Since many new entrepreneurial ventures are often started on a shoestring budget, where you spend your financial resources can be a prickly situation. Far too often, I see new business owners who in some sense are really penny wise but pound foolish, as the old adage goes. When is the right time to get yourself legal help? Do you really need an outside person to do your books or can you do it yourself? Does it merit having a financial person talk to about entity planning and business structure? Can’t you just figure this stuff out yourself?
Even with many years of corporate experience, I faced these same questions when I opened my business. The costs for some of these professional feels like a waste of money when you need those precious resources for things like marketing, staffing, and technology. However, I will tell you that a big mistake in any of the areas below can be a brutal blow in the speed of how fast your business grows. Here are a few areas I would not go without in your new business.
1) Legal. I have worked with over 1,000 business owners in my career. Many of them still remain unprotected in areas of their business because they didn’t spend the money to get the right kind of legal help. If you are creating products or services (including blogs) that need trademarks, patents, or copyrights, you need to get your hands on the money to protect what you are building. In addition, a good lawyer can help you with your employment contracts, non-competes, or non-disclosure agreements as you hire new employees and pitch your ideas. If you have any notions of tying employees in with stock options, a legal adviser can be even more important as a first year consultant in your business.
2) Financial/Accounting Help. Based upon whether your business is more capital or service intensive, a good financial adviser and/or accountant can help you determine the right structure/entity for your business. If you set up the business incorrectly, it could cost you thousands of dollars in missed tax opportunities. You should get someone to handle your books as the banks today will really want to see you have all of your ducks in a row when you come asking for money (or refinancing debt) down the road. These professionals may also be able to help you with your pro forma, overall company forecasting, and/or shopping bills in your business to get the best deal.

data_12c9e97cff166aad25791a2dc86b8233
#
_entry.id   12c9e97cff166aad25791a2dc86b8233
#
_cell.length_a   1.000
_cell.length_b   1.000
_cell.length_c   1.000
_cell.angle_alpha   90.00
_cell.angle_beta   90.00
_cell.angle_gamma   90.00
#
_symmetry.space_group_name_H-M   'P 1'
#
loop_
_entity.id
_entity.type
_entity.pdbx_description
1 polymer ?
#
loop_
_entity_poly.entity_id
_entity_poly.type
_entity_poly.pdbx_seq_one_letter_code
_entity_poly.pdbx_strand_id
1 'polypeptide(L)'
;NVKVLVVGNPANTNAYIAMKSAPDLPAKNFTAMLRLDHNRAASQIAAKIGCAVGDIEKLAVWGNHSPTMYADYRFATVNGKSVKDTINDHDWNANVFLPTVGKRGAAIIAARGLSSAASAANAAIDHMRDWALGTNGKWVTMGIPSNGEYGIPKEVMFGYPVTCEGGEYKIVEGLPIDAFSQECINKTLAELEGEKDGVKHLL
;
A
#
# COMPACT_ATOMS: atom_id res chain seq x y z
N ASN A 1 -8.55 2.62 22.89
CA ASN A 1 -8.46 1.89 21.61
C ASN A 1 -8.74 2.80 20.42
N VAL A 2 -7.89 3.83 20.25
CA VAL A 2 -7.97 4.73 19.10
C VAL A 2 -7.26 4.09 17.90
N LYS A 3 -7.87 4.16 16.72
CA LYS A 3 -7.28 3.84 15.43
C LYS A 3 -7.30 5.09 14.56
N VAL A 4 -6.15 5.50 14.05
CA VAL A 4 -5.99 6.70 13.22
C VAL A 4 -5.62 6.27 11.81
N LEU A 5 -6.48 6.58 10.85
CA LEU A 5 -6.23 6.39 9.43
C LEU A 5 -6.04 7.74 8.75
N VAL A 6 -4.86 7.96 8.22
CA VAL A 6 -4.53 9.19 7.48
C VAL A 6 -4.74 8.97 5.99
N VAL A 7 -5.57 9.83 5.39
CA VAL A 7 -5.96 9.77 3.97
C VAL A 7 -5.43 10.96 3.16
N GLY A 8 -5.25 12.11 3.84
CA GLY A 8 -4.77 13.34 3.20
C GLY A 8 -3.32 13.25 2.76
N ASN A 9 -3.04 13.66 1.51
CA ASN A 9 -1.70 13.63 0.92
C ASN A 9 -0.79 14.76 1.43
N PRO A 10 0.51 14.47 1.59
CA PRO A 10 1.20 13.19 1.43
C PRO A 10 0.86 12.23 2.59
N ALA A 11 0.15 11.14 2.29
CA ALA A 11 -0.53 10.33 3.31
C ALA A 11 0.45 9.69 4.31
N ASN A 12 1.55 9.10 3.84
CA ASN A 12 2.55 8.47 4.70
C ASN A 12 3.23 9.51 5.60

3) HR. Most entrepreneurs open a business and hope to get away from the human resources department they knew at the “big” corporation. Since each state varies in its laws, policies, and a procedure, having a human resources consultant is critical so you can learn the dos and don’ts about your work place environment. They can help you set an initial policy handbook for new employees that you bring aboard or advise you about what you need to have in place if you hire a bunch of independent contractors. The last thing you want in your first year in business is a lawsuit from a terminated employee.
This is part five of a ten part series on entrepreneurship. Spending $5,000 or $10,000 for these type of consultants feels painful when you become a new entrepreneur. It will always seem like these people are overpaid and underworked when you stroke the checks. However, it is a necessary evil to get these people in place to protect you as you grow the business.
Ted Jenkin is the co-CEO and Founder of oXYGen Financial (www.oxygenfinancial.net) and Editor-In-Chief of the top ranked personal finance blog Your Smart Money Moves (www.yoursmartmoneymoves.com). oXYGen Financial is a leader in financial services for the X & Y generation.
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